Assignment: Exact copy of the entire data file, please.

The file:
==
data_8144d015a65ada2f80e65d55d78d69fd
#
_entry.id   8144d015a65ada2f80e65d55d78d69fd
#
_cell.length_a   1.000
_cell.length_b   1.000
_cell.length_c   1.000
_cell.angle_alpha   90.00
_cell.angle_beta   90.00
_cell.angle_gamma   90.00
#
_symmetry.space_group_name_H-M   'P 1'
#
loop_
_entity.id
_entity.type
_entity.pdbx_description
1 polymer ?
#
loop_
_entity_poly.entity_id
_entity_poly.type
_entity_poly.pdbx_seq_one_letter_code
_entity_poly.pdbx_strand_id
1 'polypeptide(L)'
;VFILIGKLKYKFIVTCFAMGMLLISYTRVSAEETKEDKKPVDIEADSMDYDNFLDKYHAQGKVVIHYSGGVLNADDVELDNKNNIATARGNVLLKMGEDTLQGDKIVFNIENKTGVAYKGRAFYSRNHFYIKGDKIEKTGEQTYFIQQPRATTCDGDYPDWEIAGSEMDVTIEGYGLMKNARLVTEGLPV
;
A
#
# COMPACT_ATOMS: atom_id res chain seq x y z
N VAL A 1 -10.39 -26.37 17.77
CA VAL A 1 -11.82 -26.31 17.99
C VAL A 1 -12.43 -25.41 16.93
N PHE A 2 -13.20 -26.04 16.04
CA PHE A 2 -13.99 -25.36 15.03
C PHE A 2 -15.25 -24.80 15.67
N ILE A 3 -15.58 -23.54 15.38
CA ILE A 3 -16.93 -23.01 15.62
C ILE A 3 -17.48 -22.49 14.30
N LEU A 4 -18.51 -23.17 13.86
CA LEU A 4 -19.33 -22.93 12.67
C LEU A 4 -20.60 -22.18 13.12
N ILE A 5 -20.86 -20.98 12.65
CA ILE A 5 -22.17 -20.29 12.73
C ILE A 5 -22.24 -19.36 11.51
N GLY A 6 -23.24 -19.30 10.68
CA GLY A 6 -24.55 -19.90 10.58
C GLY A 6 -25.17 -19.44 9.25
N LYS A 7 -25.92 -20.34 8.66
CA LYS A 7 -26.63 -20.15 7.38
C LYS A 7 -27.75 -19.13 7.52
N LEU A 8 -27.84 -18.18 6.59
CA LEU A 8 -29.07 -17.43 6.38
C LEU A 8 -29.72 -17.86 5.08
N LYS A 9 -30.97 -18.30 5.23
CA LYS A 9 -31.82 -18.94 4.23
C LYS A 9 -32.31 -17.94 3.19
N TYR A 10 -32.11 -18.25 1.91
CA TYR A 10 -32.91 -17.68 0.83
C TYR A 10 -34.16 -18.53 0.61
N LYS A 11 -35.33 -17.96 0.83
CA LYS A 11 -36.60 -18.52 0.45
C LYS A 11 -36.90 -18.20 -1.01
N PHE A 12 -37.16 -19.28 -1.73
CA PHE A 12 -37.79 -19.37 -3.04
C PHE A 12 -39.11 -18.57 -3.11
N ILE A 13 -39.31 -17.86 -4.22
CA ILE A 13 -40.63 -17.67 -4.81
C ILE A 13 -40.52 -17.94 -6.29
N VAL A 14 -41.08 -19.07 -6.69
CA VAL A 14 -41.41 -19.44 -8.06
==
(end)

data_8144d015a65ada2f80e65d55d78d69fd
#
_entry.id   8144d015a65ada2f80e65d55d78d69fd
#
_cell.length_a   1.000
_cell.length_b   1.000
_cell.length_c   1.000
_cell.angle_alpha   90.00
_cell.angle_beta   90.00
_cell.angle_gamma   90.00
#
_symmetry.space_group_name_H-M   'P 1'
#
loop_
_entity.id
_entity.type
_entity.pdbx_description
1 polymer ?
#
loop_
_entity_poly.entity_id
_entity_poly.type
_entity_poly.pdbx_seq_one_letter_code
_entity_poly.pdbx_strand_id
1 'polypeptide(L)'
;VFILIGKLKYKFIVTCFAMGMLLISYTRVSAEETKEDKKPVDIEADSMDYDNFLDKYHAQGKVVIHYSGGVLNADDVELDNKNNIATARGNVLLKMGEDTLQGDKIVFNIENKTGVAYKGRAFYSRNHFYIKGDKIEKTGEQTYFIQQPRATTCDGDYPDWEIAGSEMDVTIEGYGLMKNARLVTEGLPV
;
A
#
# COMPACT_ATOMS: atom_id res chain seq x y z
N VAL A 1 -10.39 -26.37 17.77
CA VAL A 1 -11.82 -26.31 17.99
C VAL A 1 -12.43 -25.41 16.93
N PHE A 2 -13.20 -26.04 16.04
CA PHE A 2 -13.99 -25.36 15.03
C PHE A 2 -15.25 -24.80 15.67
N ILE A 3 -15.58 -23.54 15.38
CA ILE A 3 -16.93 -23.01 15.62
C ILE A 3 -17.48 -22.49 14.30
N LEU A 4 -18.51 -23.17 13.86
CA LEU A 4 -19.33 -22.93 12.67
C LEU A 4 -20.60 -22.18 13.12
N ILE A 5 -20.86 -20.98 12.65
CA ILE A 5 -22.17 -20.29 12.73
C ILE A 5 -22.24 -19.36 11.51
N GLY A 6 -23.24 -19.30 10.68
CA GLY A 6 -24.55 -19.90 10.58
C GLY A 6 -25.17 -19.44 9.25
N LYS A 7 -25.92 -20.34 8.66
CA LYS A 7 -26.63 -20.15 7.38
C LYS A 7 -27.75 -19.13 7.52
N LEU A 8 -27.84 -18.18 6.59
CA LEU A 8 -29.07 -17.43 6.38
C LEU A 8 -29.72 -17.86 5.08
N LYS A 9 -30.97 -18.30 5.23
CA LYS A 9 -31.82 -18.94 4.23
C LYS A 9 -32.31 -17.94 3.19
N TYR A 10 -32.11 -18.25 1.91
CA TYR A 10 -32.91 -17.68 0.83
C TYR A 10 -34.16 -18.53 0.61
N LYS A 11 -35.33 -17.96 0.83
CA LYS A 11 -36.60 -18.52 0.45
C LYS A 11 -36.90 -18.20 -1.01
N PHE A 12 -37.16 -19.28 -1.73
CA PHE A 12 -37.79 -19.37 -3.04
C PHE A 12 -39.11 -18.57 -3.11
N ILE A 13 -39.31 -17.86 -4.22
CA ILE A 13 -40.63 -17.67 -4.81
C ILE A 13 -40.52 -17.94 -6.29
N VAL A 14 -41.08 -19.07 -6.69
CA VAL A 14 -41.41 -19.44 -8.06